I see your point. I'm not sure that more variance necessarily means less efficiency, but it's something to think about nonetheless.
 

trambles

Well-Known Member
Please keep in mind that u are only supposed to run an 80% continuous load on a circuit....that 20% is for surge and a safety margin.
That being said I run a 100 amp sub panel in my grow that also feeds 3 bedrooms in my house.
On that sub I am running 12 600w gavita LED at 240volts, quest pint pint dehu at 240 volts(fucker was 2300 bucks but I needed to spare the amperage over a 120), a 2 12000 btu air conditioners at 120 volts, 7000 btu a/c at 120, and 8 300 watt t5 fluorescents running at 240 volts. I also run a bunch of fans and pumps etc.
So I think u will be ok but u need to run everything at 240 volts. Of course anything else in your house that's electric could be an issue. I converted my stove, water heater from electric to gas and put in a wood stove so I didnt have to run the furnace.
 

trambles

Well-Known Member
I also disconnected my house air conditioner from my main panel to feed a 3 ton mini split in my grow room, my grows subpanel wouldve been overloaded.
 
I just had an electrician in to add some capacity to my room. Only a 100 amp service but he added 80 amps to my room with a "pony panel". I think that's what @osowhom means when he says subpanel, right. I could have wired the subpanel 240 and used half the amps but all my equipment is 120 volt already and I grow in water so 240 is a bigger danger with pumps in reservoirs and such.
The first pic is the panel mounted below my cabinet that holds my 100 amp service. He ran the 12 gauge wire up the wall and out to the receptacles. It was easy because the panel is in my grow room. Second pic is a close up of the panel. There are four 20 amp breakers each attached to about 25 feet of 12 gauge wire with one 4 position receptacle box on the end of each run.
The third pic is a 600 watt HPS on a rain-tite intermatic timer plugged into one of the receptacles. The AC is plugged in and running on the same 20 amp circuit. The fourth pic is a close up of the same receptacle. I mounted it on a piece of 2x6 and used two 3 inch wood screws to attach the unit to a wall stud, but you can move them anywhere. After years of running extension cords; it's pretty cool.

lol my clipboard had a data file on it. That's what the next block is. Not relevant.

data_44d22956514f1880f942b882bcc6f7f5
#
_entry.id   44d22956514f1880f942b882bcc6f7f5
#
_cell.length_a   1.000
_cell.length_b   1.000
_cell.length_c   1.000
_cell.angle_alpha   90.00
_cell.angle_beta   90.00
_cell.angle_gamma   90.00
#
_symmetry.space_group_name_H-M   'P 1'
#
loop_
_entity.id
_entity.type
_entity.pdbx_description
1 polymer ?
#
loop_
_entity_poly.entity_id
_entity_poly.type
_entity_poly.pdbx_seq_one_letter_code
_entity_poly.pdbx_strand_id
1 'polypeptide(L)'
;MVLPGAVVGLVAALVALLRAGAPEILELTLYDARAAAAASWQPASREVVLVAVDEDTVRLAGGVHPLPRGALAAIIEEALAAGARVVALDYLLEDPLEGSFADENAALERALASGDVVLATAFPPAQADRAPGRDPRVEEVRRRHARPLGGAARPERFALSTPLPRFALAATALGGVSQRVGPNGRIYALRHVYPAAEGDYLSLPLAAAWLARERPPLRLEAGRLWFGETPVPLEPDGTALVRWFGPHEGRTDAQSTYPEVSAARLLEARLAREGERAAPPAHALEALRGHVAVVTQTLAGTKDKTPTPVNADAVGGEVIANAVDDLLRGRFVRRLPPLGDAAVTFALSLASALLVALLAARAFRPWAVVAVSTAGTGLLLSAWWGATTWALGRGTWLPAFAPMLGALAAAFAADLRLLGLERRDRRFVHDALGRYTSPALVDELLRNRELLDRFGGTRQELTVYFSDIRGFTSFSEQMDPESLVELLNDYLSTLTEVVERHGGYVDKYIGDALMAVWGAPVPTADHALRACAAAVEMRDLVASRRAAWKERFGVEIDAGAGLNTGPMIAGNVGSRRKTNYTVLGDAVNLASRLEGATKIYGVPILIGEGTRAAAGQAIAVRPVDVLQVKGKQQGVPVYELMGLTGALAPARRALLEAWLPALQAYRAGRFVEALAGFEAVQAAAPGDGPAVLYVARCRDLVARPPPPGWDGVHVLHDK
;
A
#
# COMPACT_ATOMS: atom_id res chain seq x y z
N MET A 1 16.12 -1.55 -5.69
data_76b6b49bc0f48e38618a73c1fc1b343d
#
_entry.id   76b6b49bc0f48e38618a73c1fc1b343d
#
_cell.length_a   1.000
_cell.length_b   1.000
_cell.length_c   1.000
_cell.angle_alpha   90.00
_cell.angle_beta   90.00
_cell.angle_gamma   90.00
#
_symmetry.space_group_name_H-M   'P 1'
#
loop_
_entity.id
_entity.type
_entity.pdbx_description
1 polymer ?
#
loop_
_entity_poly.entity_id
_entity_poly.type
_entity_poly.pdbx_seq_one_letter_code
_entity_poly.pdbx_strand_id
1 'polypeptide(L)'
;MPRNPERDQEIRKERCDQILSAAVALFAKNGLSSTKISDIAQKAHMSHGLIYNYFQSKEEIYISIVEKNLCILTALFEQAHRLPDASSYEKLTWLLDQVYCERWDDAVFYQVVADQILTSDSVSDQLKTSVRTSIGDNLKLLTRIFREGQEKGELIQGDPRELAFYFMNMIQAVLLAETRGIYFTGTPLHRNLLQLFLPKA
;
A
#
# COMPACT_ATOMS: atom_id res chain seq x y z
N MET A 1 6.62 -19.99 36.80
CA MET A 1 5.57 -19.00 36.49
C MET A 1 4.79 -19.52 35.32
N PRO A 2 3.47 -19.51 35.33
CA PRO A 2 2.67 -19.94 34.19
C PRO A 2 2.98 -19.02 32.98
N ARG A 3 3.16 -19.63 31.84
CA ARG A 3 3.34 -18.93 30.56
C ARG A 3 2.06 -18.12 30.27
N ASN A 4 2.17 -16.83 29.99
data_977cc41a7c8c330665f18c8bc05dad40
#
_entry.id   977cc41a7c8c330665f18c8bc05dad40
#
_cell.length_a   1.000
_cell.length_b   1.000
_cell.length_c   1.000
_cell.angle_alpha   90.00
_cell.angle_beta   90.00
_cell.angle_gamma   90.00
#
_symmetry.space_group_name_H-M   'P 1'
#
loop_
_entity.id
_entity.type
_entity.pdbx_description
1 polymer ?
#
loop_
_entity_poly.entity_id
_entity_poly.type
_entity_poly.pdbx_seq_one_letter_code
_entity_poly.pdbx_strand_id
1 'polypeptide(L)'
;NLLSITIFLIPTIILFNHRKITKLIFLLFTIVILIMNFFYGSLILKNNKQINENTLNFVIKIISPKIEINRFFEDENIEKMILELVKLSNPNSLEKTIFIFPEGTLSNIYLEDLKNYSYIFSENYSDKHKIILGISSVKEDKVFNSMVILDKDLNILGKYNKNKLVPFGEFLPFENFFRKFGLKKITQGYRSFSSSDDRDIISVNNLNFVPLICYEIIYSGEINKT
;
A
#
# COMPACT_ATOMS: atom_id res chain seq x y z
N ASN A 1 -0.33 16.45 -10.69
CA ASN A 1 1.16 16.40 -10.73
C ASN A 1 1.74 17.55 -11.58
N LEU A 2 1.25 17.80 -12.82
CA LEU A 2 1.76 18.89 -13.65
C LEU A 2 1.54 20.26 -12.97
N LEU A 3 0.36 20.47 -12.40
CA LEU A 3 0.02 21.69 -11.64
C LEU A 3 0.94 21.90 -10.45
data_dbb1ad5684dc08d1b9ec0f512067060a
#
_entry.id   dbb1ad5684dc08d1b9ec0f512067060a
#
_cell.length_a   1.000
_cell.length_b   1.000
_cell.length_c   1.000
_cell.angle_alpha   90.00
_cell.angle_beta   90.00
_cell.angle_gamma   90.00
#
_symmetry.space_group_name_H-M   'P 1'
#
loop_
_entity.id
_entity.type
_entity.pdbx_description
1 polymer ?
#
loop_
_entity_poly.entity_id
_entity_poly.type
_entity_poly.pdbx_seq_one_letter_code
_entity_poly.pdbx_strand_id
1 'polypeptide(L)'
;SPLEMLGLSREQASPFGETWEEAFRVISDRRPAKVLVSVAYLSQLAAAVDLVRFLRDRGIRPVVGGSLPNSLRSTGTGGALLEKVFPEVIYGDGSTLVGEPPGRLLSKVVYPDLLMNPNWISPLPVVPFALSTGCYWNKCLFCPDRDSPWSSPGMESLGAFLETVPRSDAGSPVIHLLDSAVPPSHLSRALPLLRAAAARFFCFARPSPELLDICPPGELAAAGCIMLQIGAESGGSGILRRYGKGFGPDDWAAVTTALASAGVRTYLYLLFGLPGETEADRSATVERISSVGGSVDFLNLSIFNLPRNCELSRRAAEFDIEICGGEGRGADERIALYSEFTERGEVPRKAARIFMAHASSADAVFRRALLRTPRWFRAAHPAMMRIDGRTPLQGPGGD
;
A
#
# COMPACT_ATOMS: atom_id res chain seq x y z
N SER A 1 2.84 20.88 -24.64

I can post pics of the wiring if you're that brave, but I recommend finding a pro like I did.
Oh boy, I hate to be the party pooper but this is definitely not up to code. You have exposed wire which should be in conduit. If you're feeding the 100 amp subpanel with the same 12 gauge wire that's a problem too. A 12 gauge wire is only rated up to 25 amps in 75 degrees or warmer and as low as 20 amps at 60 degrees. If you want to run an 80 amp subpanel I would recommend a 4 gauge wire at the minimum. Also since none of this wire is behind the wall the receptacles should also be in a junction box and the wire running to the junction box for the receptacles should also be in conduit. A box like this...


You don't have to use steel conduit. You can use PVC conduit which is what I would recommend since it's easier to cut, lighter, and cheaper. I would love to see the inside of the subpanel and the main panel. Also if any other people with electrical experience want to chime in feel free!
 

Oldreefer

Well-Known Member
Ponys are a good work-around if done properly. Your wire sizing seems right, it's just the blaring code violations that looks bad. Being an old remodeler, I'm always changing the load in my system in some manner , always with an eye toward amp/wattage draws and supply.
Mine ain't purty either but it works.
 

MustGro

Well-Known Member
Oh boy, I hate to be the party pooper but this is definitely not up to code. You have exposed wire which should be in conduit. If you're feeding the 100 amp subpanel with the same 12 gauge wire that's a problem too. A 12 gauge wire is only rated up to 25 amps in 75 degrees or warmer and as low as 20 amps at 60 degrees. If you want to run an 80 amp subpanel I would recommend a 4 gauge wire at the minimum. Also since none of this wire is behind the wall the receptacles should also be in a junction box and the wire running to the junction box for the receptacles should also be in conduit. A box like this...


You don't have to use steel conduit. You can use PVC conduit which is what I would recommend since it's easier to cut, lighter, and cheaper. I would love to see the inside of the subpanel and the main panel. Also if any other people with electrical experience want to chime in feel free!
Good points. The wire from the main to the pony panel is not 12 gauge. It could be 4 gauge, about an inch thick but I can't argue any of your other points. I'm happy though. I'll post those pics